Coding for Conservation

Coding for Conservation

by Savannah Longoria

This summer the Doris Duke Conservation Scholars at NAU have participated in conservation internships across the country. Their blogs give us a peek into what they’ve been up to. Check ’em out!

The first week of my internship my mentor, Ryan Valdez, sat down with me and told me what this project needed to accomplish. I had no prior experience working with ArcGIS and had no framework for how to approach the product he essentially wanted. Ryan asked for a map that displayed all the different eleven National Park Conservation Association regions, but also allowed the user to see all the different national park service units. The first problem I ran into was when I was examining all the different ESRI ArcGIS templates and started to see that no template was suitable for the product we were trying to create.

When I encountered this roadblock I was left with two choices. One being, give up and give my mentor a mediocre map that would essentially have no internal or external value to him. Or draw from my coding skills that I had acquired at my time at UC Berkeley and create a product that would not only meet his expectations but exceed them. So using the “growth mindset” attitude that I had learned my previous summer with the Doris Duke Conservation Scholars Program, I did not back down from the challenge that I was given. I created a plan that drew on the things Ryan wanted from this map, and I considered what else I thought NPCA and users could do with this map. I ended up combining two ESRI story map templates and embedding them within each other to create a new way to navigate a story map. Why did I do this? I knew this map had two essential audiences so when I constructed it I tried to recognize how it would benefit these audiences in multiple ways. When Ryan was presenting this project to me he told me that on top of creating a customized out of the box template, I would also have to convince the other departments in the office that this product was something to show NPCA that they should invest in more GIS technology.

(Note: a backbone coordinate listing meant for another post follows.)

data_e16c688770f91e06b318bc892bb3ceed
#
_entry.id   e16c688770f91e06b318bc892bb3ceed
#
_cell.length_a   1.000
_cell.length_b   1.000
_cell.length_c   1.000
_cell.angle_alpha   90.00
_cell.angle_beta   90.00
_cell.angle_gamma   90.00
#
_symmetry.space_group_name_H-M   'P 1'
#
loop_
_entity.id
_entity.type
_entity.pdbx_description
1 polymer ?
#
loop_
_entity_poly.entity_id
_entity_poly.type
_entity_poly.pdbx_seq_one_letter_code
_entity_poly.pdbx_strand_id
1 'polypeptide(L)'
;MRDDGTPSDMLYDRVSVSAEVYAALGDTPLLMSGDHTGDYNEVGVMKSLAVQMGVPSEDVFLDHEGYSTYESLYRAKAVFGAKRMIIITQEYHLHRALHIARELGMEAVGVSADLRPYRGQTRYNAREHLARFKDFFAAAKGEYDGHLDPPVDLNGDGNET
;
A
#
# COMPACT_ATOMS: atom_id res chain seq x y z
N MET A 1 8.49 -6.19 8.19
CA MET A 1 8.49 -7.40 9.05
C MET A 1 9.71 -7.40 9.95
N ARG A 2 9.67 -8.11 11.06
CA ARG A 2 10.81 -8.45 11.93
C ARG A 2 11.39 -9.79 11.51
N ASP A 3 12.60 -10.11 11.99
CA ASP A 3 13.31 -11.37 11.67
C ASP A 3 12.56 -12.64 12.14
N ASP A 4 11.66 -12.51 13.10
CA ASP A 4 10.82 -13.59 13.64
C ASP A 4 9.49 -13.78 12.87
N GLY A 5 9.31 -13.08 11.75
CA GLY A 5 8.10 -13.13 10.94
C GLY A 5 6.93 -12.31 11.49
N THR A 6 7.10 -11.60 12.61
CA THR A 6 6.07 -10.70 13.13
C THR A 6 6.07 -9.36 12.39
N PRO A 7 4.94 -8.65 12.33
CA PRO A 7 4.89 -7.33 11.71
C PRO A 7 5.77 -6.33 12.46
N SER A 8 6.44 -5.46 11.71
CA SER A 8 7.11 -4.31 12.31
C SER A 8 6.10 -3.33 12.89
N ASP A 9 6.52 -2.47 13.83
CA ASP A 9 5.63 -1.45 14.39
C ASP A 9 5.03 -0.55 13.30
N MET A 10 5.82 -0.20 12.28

Another road block I encountered was when I needed to present my project to the different departments. This was because I needed to present the project in a diplomatic, non-critical way. With some brainstorming and advice from my mentor, I found it useful to approach this map as more of an additional benefit to the different NPCA versus a solution to the problem’s they were somewhat unaware of. This experience has definitely had a positive contribution to my future career goals. I have learned how to present creative ideas in a work environment, and I have learned how to create and pitch a product. In addition to this valuable work experience I have gained advanced skills in ArcGIS and learned how to correct the source code in a language I had no prior experience coding in. This project has shown me that every problem has a solution, you just have to look at the problem in multiple ways and address different underlying problems as well. I will also apply this to my future career in implementing conservation into technology.

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